The news at General Electric Co. (NYSE: GE) still seems to be in a state of “bad” or “worse.” The news flow has not even gotten up to a “less bad” state yet. Now GE may be facing a further blow to its reputation, and it’s something that John Flannery may not want to have on his exit resume when he retires or leaves as GE’s chief executive officer.
GE may get kicked out of the Dow Jones Industrial Average. While the Dow is now an antiquated stock market index, and while the Dow’s calculations and composition have been questionable over time, no one inside of GE wants to see the company kicked out of the key index that the public still refers to every day.
Deutsche Bank analyst John Inch is joining the fold of professionals who believe the index may be closer to kicking GE out of its ranks. GE has been a Dow component since it started well over 100 years ago, and it is currently the only original member left.
According to Deutsche Bank, the firm thinks GE’s chances of being booted out of the Dow are increasing as the conglomerate continues to have mounting challenges. One serious issue is that GE has now endured two dividend cuts, and only one of those dividend cuts was during the recession. The most recent was at a time that the economy is seeing rekindled growth.
Another driver behind the expected cut is that GE is still planning on trimming its assets. It is on target, at least the company says so, to sell of another $20 billion or so in assets. And GE also recently disclosed that the U.S. Securities and Exchange Commission (SEC) was looking into its massive charges tied to long-term care insurance.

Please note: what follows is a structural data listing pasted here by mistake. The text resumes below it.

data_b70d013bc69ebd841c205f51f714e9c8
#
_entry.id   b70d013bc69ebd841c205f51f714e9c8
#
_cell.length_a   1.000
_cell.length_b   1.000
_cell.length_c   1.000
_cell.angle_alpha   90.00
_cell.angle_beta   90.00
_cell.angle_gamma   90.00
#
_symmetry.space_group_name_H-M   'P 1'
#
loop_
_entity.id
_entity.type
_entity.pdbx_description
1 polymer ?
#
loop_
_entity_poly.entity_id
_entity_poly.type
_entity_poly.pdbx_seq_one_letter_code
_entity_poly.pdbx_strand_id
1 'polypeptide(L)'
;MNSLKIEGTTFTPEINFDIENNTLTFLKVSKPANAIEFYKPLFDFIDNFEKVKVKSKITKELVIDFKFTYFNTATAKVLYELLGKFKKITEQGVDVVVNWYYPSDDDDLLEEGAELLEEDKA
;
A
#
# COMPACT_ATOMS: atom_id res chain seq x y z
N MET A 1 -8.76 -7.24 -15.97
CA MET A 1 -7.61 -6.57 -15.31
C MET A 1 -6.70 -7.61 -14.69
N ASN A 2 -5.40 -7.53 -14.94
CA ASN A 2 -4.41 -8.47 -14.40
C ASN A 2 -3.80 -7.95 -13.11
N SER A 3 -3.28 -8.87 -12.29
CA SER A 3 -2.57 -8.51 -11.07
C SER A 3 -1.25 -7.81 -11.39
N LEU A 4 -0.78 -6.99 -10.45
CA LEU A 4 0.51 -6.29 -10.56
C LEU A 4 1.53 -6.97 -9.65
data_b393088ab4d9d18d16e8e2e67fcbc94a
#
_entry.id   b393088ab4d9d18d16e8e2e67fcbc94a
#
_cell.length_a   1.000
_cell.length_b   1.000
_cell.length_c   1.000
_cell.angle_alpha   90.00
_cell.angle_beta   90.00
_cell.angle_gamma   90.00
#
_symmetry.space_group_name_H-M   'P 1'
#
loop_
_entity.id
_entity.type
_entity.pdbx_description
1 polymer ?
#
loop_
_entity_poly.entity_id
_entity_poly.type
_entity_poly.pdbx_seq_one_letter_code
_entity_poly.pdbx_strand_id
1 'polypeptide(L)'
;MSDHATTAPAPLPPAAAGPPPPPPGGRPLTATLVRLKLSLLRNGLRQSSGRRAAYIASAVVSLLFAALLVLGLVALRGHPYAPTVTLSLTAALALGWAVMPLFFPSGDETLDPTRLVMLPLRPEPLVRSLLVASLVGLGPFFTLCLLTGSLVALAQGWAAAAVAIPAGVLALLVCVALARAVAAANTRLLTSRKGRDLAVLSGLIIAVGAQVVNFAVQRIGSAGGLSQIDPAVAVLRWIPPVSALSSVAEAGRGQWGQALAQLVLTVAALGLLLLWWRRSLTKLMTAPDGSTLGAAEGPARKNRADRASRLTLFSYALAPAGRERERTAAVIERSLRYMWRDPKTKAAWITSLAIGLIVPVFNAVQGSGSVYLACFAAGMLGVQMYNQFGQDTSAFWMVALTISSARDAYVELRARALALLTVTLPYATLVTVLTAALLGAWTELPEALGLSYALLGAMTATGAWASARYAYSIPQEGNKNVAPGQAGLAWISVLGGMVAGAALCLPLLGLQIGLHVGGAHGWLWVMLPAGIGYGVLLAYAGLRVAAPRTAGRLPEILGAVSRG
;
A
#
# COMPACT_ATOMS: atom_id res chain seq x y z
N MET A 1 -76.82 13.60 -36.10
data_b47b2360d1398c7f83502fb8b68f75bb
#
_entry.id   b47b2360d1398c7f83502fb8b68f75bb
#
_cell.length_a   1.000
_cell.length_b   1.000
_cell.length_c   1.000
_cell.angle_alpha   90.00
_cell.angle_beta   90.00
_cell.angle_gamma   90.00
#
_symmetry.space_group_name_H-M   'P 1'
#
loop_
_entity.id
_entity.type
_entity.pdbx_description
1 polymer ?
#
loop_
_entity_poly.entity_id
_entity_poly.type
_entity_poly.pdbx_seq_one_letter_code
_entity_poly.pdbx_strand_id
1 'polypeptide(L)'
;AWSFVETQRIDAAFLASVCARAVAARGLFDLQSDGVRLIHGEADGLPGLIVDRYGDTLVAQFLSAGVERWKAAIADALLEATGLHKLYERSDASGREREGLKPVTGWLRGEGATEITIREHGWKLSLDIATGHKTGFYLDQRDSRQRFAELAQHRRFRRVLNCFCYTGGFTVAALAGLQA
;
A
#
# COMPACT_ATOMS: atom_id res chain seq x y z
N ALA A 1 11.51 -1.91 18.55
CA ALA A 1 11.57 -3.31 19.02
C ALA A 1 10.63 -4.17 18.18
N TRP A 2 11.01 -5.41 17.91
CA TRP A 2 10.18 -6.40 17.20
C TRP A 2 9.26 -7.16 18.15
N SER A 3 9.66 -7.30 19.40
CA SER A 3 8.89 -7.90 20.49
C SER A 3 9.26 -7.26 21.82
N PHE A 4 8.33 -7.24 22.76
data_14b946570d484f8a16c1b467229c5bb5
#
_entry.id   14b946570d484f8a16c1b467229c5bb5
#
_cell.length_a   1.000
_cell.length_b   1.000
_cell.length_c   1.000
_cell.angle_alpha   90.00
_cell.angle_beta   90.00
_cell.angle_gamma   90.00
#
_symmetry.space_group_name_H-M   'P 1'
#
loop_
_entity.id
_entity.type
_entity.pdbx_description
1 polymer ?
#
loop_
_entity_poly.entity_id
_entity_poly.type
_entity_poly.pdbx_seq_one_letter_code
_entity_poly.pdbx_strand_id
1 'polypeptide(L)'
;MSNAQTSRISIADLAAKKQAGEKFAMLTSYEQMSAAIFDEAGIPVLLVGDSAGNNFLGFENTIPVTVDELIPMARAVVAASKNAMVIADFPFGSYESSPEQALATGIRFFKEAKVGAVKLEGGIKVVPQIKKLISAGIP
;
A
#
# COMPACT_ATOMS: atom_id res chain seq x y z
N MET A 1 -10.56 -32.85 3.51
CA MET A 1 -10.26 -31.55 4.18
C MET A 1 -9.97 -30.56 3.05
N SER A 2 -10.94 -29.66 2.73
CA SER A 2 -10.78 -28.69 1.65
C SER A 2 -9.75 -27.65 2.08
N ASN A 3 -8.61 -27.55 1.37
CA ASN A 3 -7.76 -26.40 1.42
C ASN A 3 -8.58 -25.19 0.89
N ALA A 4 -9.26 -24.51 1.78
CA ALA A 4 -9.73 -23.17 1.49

If GE gets booted out of the Dow, it will be an isolated reputational hit for GE rather than a blow to the broader market itself.
24/7 Wall St. looked further into this possibility that GE could be ousted from the Dow. Sadly, this is not the first time we have pondered the conglomerate’s future in the Dow (or as a standalone entity).
The Dow’s daily index calculations are based on each of the 30 components’ share prices. Almost all other indexes use a market cap-weighting rather than a share-price weighting. With a share price of close to $16, GE’s weighting in the Dow is now down to less than 0.5%. You could almost blow GE out of the index and no one would even know it — if you operate in a vacuum. GE now has the eighth lowest market cap of all 30 Dow stocks.
GE still matters more in the S&P 500 Index than in the Dow. That being said, its market cap is down to about $138 billion, after having lost more than $125 billion in market value over the past year or so. GE is now ranked 40th among the S&P 500 by market cap. The market cap of closer to $260 billion a year ago would have it ranked today as the 15th highest weighting in the index.